What’s this?  I’m keeping my word?  Two tips in one week?!  Well, don’t let it fool you.  I cheated.  I wrote these 2 days ago :)   So let us continue on and wrap up this little lesson on linked model visibility.

First I want to thank my Buddy Gerry Hogsed for letting me use his house design.  It is a project that he copmleted in school studio, and received VERY marks with!

So last time we talked about the easy ones, By Host and Custom.  If you need a recap, click the Previous post link.  So lets say you have a project where you have two sections of a building in one view.  The second floor level in your main model is at 10′ AFF and the second floor in your linked model is at 15′AFF.  How do you get them to look right in a single view?  This is where By Linked View comes in.  Essentially we set the view up IN THE LINKED MODEL before loading it in.  Let’s take a look at how this is done.

Part1

Part 2

So obviously, the first step is to set up your views in the linked model.  This includes VG, View Range, Plan regions, etc, etc.  Whatever you do in the view you are linking, is what is going to show up in the main model once you link it in.

Be sure you name your view accordingly, IE: Linked View – Second Floor.  You’ll see why in a minute.  Don’t rename the current views you are using.  Instead duplicate them (with detail if needed) and name them accordingly.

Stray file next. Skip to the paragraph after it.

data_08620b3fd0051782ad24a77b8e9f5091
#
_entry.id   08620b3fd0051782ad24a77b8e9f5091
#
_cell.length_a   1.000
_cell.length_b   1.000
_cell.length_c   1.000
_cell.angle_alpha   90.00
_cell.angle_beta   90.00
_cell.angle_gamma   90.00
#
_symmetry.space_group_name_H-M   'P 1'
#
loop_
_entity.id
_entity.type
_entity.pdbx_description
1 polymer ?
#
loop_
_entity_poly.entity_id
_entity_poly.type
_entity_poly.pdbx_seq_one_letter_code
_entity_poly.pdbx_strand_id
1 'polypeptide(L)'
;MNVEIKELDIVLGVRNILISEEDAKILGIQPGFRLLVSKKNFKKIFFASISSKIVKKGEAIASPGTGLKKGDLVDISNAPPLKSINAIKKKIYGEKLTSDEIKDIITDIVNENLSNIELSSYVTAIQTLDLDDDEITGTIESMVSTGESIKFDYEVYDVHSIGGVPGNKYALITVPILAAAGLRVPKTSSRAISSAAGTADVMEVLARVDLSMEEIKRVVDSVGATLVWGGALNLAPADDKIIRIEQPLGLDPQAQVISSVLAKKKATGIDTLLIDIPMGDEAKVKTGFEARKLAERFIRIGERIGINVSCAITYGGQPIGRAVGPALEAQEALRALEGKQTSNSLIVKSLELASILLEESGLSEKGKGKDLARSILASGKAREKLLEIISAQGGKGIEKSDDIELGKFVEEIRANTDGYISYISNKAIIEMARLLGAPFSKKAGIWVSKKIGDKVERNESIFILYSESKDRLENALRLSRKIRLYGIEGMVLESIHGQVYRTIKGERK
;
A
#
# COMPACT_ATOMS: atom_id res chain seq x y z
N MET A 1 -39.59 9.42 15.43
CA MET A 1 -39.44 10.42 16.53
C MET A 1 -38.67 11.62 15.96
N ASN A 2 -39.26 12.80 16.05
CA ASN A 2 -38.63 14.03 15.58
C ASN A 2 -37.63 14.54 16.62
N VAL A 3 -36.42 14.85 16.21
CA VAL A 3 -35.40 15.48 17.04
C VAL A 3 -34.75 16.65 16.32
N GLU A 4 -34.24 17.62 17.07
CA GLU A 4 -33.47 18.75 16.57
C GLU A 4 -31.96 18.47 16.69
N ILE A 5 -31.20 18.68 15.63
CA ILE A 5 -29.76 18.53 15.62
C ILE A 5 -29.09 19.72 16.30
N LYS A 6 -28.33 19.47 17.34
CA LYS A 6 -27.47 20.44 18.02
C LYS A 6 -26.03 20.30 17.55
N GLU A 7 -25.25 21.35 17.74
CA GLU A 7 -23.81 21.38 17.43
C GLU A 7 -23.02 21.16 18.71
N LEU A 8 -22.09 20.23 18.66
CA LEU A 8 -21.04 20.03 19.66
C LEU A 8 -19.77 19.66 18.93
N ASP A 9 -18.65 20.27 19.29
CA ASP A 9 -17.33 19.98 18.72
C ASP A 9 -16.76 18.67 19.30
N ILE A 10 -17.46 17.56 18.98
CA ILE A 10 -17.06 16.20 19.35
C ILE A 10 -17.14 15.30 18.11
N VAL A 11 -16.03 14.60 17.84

Once the link is loaded into your model, summon the View Graphics dialogue (‘VG’), and head to the Revit Links tab.

Change the Display Settings to By Linked View.

We now have an option to select from a drop down box.  If you drop that down, you’ll see that there are some views here to choose from that are in the Linked model.  See now why we named our view accordingly?  Can you imagine trying to guess which one it was in a large model?  Select the correct view, and click OK a couple of times.

We can now see that our linked model now behaves just like the view we set up in the link.

Why do this over Custom?  Well, Custom only allows you to set things such as category visibility and overrides.  By Linked View, as you can see, allows us to control View Ranges, Plan Regions, etc.  Everything that we can control in the view of the linked model, can be transferred to this view using By Linked View.

Yes, I can hear the gears turning now.  You see why I saved this gem for last?  I hope you have taken something from today’s Revit TotD, and hope that it brings you back for yet another.  Have a great day!

-Carl Gibson